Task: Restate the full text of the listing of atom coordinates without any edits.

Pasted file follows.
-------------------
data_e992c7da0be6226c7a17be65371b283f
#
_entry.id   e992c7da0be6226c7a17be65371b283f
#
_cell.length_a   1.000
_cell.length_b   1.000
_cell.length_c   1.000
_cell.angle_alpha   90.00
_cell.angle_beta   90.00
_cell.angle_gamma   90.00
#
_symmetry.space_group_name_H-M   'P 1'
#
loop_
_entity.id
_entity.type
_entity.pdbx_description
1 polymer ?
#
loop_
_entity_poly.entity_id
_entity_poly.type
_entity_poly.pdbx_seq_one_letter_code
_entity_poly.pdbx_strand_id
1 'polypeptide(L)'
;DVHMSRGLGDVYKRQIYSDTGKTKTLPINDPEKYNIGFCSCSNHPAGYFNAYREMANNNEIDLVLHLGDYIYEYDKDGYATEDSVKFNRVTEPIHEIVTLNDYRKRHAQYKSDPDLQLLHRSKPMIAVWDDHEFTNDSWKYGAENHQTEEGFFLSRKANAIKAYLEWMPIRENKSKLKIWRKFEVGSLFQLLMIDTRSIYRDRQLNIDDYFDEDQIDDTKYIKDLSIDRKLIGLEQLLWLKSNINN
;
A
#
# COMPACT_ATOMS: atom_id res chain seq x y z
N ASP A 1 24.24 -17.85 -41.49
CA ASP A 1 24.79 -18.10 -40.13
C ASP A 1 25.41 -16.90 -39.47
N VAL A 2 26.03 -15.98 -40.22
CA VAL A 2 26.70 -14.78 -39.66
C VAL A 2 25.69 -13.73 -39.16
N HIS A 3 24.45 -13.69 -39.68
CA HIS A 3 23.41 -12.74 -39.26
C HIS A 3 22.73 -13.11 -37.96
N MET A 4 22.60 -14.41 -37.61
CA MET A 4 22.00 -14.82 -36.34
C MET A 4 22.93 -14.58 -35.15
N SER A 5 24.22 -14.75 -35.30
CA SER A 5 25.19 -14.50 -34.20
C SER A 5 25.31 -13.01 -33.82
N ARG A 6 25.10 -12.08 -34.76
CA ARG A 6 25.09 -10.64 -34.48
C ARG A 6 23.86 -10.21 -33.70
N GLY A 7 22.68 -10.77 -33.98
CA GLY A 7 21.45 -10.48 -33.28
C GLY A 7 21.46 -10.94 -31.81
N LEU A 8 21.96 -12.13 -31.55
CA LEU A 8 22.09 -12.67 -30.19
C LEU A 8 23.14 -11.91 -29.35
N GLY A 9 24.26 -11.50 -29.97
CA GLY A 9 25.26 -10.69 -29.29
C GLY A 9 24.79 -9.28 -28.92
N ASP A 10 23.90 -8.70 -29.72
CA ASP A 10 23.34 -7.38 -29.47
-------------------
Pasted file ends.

data_e992c7da0be6226c7a17be65371b283f
#
_entry.id   e992c7da0be6226c7a17be65371b283f
#
_cell.length_a   1.000
_cell.length_b   1.000
_cell.length_c   1.000
_cell.angle_alpha   90.00
_cell.angle_beta   90.00
_cell.angle_gamma   90.00
#
_symmetry.space_group_name_H-M   'P 1'
#
loop_
_entity.id
_entity.type
_entity.pdbx_description
1 polymer ?
#
loop_
_entity_poly.entity_id
_entity_poly.type
_entity_poly.pdbx_seq_one_letter_code
_entity_poly.pdbx_strand_id
1 'polypeptide(L)'
;DVHMSRGLGDVYKRQIYSDTGKTKTLPINDPEKYNIGFCSCSNHPAGYFNAYREMANNNEIDLVLHLGDYIYEYDKDGYATEDSVKFNRVTEPIHEIVTLNDYRKRHAQYKSDPDLQLLHRSKPMIAVWDDHEFTNDSWKYGAENHQTEEGFFLSRKANAIKAYLEWMPIRENKSKLKIWRKFEVGSLFQLLMIDTRSIYRDRQLNIDDYFDEDQIDDTKYIKDLSIDRKLIGLEQLLWLKSNINN
;
A
#
# COMPACT_ATOMS: atom_id res chain seq x y z
N ASP A 1 24.24 -17.85 -41.49
CA ASP A 1 24.79 -18.10 -40.13
C ASP A 1 25.41 -16.90 -39.47
N VAL A 2 26.03 -15.98 -40.22
CA VAL A 2 26.70 -14.78 -39.66
C VAL A 2 25.69 -13.73 -39.16
N HIS A 3 24.45 -13.69 -39.68
CA HIS A 3 23.41 -12.74 -39.26
C HIS A 3 22.73 -13.11 -37.96
N MET A 4 22.60 -14.41 -37.61
CA MET A 4 22.00 -14.82 -36.34
C MET A 4 22.93 -14.58 -35.15
N SER A 5 24.22 -14.75 -35.30
CA SER A 5 25.19 -14.50 -34.20
C SER A 5 25.31 -13.01 -33.82
N ARG A 6 25.10 -12.08 -34.76
CA ARG A 6 25.09 -10.64 -34.48
C ARG A 6 23.86 -10.21 -33.70
N GLY A 7 22.68 -10.77 -33.98
CA GLY A 7 21.45 -10.48 -33.28
C GLY A 7 21.46 -10.94 -31.81
N LEU A 8 21.96 -12.13 -31.55
CA LEU A 8 22.09 -12.67 -30.19
C LEU A 8 23.14 -11.91 -29.35
N GLY A 9 24.26 -11.50 -29.97
CA GLY A 9 25.26 -10.69 -29.29
C GLY A 9 24.79 -9.28 -28.92
N ASP A 10 23.90 -8.70 -29.72
CA ASP A 10 23.34 -7.38 -29.47